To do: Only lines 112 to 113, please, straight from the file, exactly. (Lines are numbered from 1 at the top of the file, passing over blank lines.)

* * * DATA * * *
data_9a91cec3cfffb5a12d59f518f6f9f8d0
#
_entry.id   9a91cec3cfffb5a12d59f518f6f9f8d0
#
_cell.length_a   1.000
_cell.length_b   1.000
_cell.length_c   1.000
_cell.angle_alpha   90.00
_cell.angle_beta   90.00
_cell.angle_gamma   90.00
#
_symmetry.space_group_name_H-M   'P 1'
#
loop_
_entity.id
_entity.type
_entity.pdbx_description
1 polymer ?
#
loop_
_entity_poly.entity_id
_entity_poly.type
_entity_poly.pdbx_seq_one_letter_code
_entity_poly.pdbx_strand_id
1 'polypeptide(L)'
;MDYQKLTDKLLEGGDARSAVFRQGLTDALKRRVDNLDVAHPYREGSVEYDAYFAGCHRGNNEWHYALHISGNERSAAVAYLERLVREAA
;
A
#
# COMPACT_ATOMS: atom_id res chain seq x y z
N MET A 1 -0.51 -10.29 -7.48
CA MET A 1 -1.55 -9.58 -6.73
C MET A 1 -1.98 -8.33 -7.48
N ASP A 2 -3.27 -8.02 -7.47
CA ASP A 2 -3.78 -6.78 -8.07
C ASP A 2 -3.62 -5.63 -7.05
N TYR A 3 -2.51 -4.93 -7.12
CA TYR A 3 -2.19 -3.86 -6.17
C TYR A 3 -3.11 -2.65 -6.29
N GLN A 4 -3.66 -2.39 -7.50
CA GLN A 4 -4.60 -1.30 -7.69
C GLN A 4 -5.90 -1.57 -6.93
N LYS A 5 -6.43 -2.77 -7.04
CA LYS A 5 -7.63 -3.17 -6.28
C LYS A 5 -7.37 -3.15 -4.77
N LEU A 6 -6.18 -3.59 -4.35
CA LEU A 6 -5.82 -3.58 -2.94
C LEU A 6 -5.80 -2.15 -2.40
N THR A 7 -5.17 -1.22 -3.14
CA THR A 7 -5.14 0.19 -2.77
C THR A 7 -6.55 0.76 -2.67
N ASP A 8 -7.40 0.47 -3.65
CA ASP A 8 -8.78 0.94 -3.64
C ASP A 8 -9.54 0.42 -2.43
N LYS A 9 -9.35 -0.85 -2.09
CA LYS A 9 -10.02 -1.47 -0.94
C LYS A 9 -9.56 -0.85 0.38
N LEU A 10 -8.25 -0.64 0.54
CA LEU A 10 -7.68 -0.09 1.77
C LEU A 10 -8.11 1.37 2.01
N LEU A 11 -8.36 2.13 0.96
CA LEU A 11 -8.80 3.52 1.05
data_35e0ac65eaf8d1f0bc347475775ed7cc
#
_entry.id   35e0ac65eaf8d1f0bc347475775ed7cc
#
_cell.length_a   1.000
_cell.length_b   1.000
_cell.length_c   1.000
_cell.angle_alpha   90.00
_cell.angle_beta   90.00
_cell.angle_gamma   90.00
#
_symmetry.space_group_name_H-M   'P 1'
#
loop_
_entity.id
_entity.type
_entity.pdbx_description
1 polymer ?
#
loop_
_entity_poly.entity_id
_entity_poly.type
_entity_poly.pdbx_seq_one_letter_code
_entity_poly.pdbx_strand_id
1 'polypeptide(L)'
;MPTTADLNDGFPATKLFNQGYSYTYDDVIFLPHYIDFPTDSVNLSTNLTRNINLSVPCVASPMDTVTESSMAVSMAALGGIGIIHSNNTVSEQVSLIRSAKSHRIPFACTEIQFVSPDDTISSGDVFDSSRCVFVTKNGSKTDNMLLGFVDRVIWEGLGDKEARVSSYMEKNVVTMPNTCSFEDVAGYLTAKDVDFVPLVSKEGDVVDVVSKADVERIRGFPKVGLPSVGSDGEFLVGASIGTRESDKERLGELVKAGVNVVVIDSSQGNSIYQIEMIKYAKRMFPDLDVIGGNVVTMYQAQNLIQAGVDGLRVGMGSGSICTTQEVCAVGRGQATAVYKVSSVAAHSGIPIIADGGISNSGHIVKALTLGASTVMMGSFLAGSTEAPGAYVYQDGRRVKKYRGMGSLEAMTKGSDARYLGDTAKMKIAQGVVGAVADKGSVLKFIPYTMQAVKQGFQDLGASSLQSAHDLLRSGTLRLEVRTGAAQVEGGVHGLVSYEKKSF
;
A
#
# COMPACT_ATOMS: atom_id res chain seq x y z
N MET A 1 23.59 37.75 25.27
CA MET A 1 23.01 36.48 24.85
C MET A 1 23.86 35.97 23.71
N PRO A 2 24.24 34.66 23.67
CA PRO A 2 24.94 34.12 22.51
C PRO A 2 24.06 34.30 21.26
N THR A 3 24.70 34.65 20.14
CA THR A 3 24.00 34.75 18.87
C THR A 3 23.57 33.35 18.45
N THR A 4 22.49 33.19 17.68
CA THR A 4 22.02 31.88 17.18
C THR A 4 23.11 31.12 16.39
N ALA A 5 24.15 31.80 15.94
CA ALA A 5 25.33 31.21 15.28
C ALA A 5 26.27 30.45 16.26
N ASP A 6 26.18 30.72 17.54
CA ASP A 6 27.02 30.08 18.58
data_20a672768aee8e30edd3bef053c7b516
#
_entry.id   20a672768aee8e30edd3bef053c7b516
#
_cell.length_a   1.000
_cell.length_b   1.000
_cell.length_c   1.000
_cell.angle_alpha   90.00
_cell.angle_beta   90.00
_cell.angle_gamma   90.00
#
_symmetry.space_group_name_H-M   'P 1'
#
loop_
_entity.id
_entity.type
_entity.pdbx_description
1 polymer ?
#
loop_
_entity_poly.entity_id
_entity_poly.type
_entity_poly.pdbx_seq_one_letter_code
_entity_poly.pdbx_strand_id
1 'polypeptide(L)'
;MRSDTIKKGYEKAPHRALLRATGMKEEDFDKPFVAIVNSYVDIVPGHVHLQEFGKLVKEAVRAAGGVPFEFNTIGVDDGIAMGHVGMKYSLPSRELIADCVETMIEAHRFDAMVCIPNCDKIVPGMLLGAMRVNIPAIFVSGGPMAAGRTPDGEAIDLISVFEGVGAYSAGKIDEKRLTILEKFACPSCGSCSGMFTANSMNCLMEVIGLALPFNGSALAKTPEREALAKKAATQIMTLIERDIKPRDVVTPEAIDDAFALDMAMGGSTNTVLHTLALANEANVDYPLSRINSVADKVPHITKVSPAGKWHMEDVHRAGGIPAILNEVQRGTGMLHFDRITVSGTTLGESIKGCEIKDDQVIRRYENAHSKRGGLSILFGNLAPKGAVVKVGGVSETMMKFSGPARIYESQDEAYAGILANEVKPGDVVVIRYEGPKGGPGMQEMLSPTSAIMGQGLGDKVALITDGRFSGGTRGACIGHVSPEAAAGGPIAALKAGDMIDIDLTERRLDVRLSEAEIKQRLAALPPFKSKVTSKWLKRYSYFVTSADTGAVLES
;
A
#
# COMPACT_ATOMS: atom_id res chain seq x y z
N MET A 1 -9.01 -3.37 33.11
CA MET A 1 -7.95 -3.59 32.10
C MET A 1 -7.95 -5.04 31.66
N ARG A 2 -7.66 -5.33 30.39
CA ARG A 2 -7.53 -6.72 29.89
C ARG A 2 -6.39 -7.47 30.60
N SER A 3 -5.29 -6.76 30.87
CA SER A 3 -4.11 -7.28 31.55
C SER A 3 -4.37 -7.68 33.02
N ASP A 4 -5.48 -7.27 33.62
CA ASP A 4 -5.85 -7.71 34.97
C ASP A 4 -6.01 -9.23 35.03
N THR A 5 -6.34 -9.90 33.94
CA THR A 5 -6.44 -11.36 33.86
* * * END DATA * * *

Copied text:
_entry.id   20a672768aee8e30edd3bef053c7b516
#